Lieutenant Colonel Christos A. Abramopoulos

Greek immigrant Christos Abramopoulos graduated from medical school in 1913, and honed his specialization in pathology and surgery at a public hospital in Kansas City until 1916. Then, when the U.S. finally entered the world war raging in Europe, this member of the National Guard was deployed to Fort Riley, also in Kansas. He went to France with a surgical unit, returning stateside in 1919 to set up his medical practice in the Phelan Building in downtown San Francisco.

After marrying Catherine Kaplanis on May 1st, 1921, the couple purchased their home at 886 25th Avenue in San Francisco’s Richmond District where they would raise four children. When world again dove into war, Dr. Abramopoulos answered his adopted country’s call for the second time, after which he retired with the rank of Lieutenant Colonel. This father of three first-generation American sons who also served in times of war died on November 26th, 1960, and is buried in the San Francisco National Cemetery, beside his wife.

For more information on Lieutenant Colonel Abramopoulos, as well as some fantastic family photographs, please visit the San Francisco Greek Historical Society’s website

Advertisements

2 thoughts on “Lieutenant Colonel Christos A. Abramopoulos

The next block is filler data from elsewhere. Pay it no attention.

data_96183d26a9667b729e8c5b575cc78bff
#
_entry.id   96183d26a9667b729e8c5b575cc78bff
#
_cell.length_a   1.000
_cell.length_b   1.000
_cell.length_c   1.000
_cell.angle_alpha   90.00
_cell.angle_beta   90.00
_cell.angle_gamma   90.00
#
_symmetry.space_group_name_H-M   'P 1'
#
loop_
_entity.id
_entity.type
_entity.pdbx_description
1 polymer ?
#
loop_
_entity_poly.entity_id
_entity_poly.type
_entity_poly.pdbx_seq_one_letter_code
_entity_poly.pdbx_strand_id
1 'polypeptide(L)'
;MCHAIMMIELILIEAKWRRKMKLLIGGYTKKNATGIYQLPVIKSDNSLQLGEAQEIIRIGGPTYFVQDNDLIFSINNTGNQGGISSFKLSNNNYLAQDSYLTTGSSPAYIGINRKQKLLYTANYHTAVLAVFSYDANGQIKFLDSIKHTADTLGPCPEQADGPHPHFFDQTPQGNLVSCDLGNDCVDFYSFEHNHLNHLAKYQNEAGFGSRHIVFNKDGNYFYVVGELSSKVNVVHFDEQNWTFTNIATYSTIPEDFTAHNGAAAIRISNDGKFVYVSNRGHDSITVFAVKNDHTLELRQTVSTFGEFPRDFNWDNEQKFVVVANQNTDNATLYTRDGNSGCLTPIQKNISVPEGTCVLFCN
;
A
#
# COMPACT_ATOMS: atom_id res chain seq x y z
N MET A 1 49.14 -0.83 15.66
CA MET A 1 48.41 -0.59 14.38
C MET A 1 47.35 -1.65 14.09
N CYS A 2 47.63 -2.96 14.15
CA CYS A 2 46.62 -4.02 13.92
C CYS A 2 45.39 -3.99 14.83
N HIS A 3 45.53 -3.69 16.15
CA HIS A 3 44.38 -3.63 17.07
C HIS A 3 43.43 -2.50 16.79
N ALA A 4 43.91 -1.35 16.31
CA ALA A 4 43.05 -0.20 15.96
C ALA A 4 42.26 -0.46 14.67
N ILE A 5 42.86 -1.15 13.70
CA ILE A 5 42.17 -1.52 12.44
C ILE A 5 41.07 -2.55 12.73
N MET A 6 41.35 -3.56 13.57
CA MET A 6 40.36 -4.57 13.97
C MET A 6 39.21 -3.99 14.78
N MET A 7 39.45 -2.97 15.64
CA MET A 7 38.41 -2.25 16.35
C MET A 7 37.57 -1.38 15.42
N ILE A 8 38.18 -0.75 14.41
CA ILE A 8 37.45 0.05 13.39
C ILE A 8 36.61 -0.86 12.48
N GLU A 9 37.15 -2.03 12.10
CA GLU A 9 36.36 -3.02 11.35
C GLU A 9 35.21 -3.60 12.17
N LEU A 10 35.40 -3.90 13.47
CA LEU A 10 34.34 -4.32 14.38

1. I’m interested to speak to descendants of Dr Chris Abramopoulos originally from Sapanaga (now know as Agia Mavra) Ilias Greece. I’ve heard stories from my mum Athina Diamantopoulos (nee Abramopoulos) of her relatives in the US and am interested in exploring our family tree further.

    1. Hi, Angela

      I’m sorry to say I’m neither related to nor do I know any of your relatives. I’m an archivist at the Golden Gate National Recreation Area (GGNRA), and work in the Presidio of San Francisco–where Dr. Abramopoulos is buried. As a little side project I’ve been slowly researching the inhabitants of the cemetery at the Presidio, and often post the information I find on this site (which is my own personal blog and is in no way affiliated with the GGNRA). All of the information in this post is public and was found through creative Google searches, so I have no secrets to divulge!

      Good luck in researching your family history, and thanks for reading!
      –Nic

Leave a Reply

Fill in your details below or click an icon to log in:

WordPress.com Logo

You are commenting using your WordPress.com account. Log Out / Change )

Twitter picture

You are commenting using your Twitter account. Log Out / Change )

Facebook photo

You are commenting using your Facebook account. Log Out / Change )

Google+ photo

You are commenting using your Google+ account. Log Out / Change )

Connecting to %s